“Whatever the information is that’s in my head, those people are terrified of it. They’re scared the way people get when it comes to really big things. Like diseases. Like wars. It’s like there’s… something coming.”
Runner, by Patrick Lee
Minotaur Books, February 2014
268 pages (ebook)
Sam Dryden, retired special forces, lives a quiet life in a small town on the coast of Southern California. While out on a run in the middle of the night, a young girl runs into him on the seaside boardwalk. Barefoot and terrified, she’s running from a group of heavily armed men with one clear goal – to kill the fleeing child. After Dryden helps her evade her pursuers, he learns that the eleven year old, for as long as she can remember, has been kept in a secret prison by forces within the government. But she doesn’t know much beyond her own name, Rachel. She only remembers the past two months of her life – and that she has a skill that makes her very dangerous to these men and the hidden men in charge.
Dryden, who lost his wife and young daughter in an accident five years ago, agrees to help her try to unravel her own past and make sense of it, to protect her from the people who are moving heaven and earth to find them both. Although Dryden is only one man, he’s a man with the extraordinary skills and experience – as a Ranger, a Delta, and five years doing off-the-book black ops with an elite team. But, as he slowly begins to discover, the highly trained paramilitary forces on their heels is the only part of the danger they must face. Will Rachel’s own unremembered past be the most deadly of them all?
*** I requested this review copy through NetGalley. ***
Runner is a case of “great + okay = good.” There were parts of it I really liked, and times I completely lost myself in the book. But then there were other parts where I was bored, confused, or just not enjoying it.
The story is a great one. I wanted to read this because the summary intrigued me, and in that I wasn’t disappointed. We have this girl who’s extremely powerful but doesn’t know how or why. Even through the slower parts of the book, the mystery of Rachel’s identity was enough to keep me reading. And I was extremely satisfied with the direction her story took.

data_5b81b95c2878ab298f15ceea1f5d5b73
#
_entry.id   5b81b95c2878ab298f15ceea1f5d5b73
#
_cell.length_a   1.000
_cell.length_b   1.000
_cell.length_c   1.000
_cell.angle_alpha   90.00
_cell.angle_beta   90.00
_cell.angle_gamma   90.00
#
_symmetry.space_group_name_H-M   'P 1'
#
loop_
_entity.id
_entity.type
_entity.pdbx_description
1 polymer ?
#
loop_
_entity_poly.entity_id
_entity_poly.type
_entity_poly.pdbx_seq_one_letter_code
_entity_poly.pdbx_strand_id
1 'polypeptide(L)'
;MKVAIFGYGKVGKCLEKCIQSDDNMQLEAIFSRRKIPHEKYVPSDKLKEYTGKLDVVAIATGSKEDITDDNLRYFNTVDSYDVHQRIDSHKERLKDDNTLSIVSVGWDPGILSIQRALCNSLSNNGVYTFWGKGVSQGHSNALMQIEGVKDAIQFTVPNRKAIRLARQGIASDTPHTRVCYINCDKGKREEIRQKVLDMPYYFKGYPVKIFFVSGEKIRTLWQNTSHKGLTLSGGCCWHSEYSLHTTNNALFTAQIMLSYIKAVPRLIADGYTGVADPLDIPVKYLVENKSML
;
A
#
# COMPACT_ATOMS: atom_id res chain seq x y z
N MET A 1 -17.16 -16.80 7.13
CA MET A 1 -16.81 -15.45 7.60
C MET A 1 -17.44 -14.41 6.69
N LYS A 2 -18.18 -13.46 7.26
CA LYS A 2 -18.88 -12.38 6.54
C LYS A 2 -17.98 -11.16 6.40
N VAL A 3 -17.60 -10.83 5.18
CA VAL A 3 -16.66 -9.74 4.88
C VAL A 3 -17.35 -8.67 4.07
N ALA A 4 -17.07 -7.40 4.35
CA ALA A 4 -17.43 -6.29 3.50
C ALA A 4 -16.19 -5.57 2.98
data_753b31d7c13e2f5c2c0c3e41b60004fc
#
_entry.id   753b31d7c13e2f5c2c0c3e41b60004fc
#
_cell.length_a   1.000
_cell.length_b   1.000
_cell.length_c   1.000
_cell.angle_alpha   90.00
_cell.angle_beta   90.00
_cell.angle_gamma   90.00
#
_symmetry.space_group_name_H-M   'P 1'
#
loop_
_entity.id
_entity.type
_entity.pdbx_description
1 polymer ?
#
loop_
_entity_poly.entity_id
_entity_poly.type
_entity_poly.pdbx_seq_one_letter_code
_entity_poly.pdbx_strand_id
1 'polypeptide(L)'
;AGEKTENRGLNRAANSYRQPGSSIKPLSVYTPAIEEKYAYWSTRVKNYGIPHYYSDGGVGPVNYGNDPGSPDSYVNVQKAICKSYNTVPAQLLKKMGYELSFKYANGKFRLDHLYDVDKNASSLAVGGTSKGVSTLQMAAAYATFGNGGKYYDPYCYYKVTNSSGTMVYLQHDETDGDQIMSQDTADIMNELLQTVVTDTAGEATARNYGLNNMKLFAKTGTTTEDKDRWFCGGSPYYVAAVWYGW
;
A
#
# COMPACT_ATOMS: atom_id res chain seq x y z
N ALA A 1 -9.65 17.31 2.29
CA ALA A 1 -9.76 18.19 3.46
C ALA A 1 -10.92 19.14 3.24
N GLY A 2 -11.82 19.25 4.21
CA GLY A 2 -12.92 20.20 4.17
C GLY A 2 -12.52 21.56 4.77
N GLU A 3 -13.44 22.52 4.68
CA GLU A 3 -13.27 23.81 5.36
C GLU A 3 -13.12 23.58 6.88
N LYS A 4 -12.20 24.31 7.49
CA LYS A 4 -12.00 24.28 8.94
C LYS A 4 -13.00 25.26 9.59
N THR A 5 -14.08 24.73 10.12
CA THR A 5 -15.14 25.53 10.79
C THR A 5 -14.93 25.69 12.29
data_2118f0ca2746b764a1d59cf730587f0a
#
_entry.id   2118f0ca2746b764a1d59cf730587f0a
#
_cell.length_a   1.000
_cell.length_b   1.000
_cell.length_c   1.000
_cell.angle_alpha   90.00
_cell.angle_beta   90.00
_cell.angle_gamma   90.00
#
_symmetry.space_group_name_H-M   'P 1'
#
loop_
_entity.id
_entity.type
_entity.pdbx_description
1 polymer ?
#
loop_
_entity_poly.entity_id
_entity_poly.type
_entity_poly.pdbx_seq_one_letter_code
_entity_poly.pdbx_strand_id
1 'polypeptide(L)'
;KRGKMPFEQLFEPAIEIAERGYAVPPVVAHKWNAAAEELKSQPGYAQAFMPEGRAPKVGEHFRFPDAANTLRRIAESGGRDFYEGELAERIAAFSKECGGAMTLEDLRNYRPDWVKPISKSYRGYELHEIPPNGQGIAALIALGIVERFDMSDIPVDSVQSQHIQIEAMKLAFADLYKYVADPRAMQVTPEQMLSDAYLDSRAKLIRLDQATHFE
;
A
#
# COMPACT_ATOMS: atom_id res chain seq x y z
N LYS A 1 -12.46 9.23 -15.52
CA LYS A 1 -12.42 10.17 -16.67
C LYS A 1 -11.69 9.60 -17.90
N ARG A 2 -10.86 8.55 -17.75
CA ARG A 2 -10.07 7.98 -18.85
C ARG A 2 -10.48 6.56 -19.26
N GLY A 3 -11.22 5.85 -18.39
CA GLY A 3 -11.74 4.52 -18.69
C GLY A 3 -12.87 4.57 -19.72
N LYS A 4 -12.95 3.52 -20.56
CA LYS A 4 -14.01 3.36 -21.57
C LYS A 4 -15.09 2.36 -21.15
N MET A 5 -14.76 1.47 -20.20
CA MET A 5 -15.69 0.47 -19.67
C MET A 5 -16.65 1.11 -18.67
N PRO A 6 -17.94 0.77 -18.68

One other thing I liked was the fact that we see a couple of common tropes – for example, a seemingly random hook-up between two characters (don’t worry, it’s not Dryden and Rachel) – but they actually have a purpose and a reason that makes sense within the story. In these moments, I really appreciated the awareness, that the author gives his story something expected and then turns it around.
It was almost enough to make up for a totally unnecessary male fantasy scene (which was, of course, not given the same treatment).
The most frustrating thing about Runner was that at moments it was absolutely brilliant, and then at other moments it just felt like an average cookie-cutter thriller. Fast-paced and entertaining, to be sure… but I can’t help thinking that it could have been even better than it was.
Runner is available in print, as well as for Kindle, Nook, and other e-readers.
Does Runner sound like something you’d pick up? When’s the last time you read a book that manipulated the tropes of its genre in a really successful way?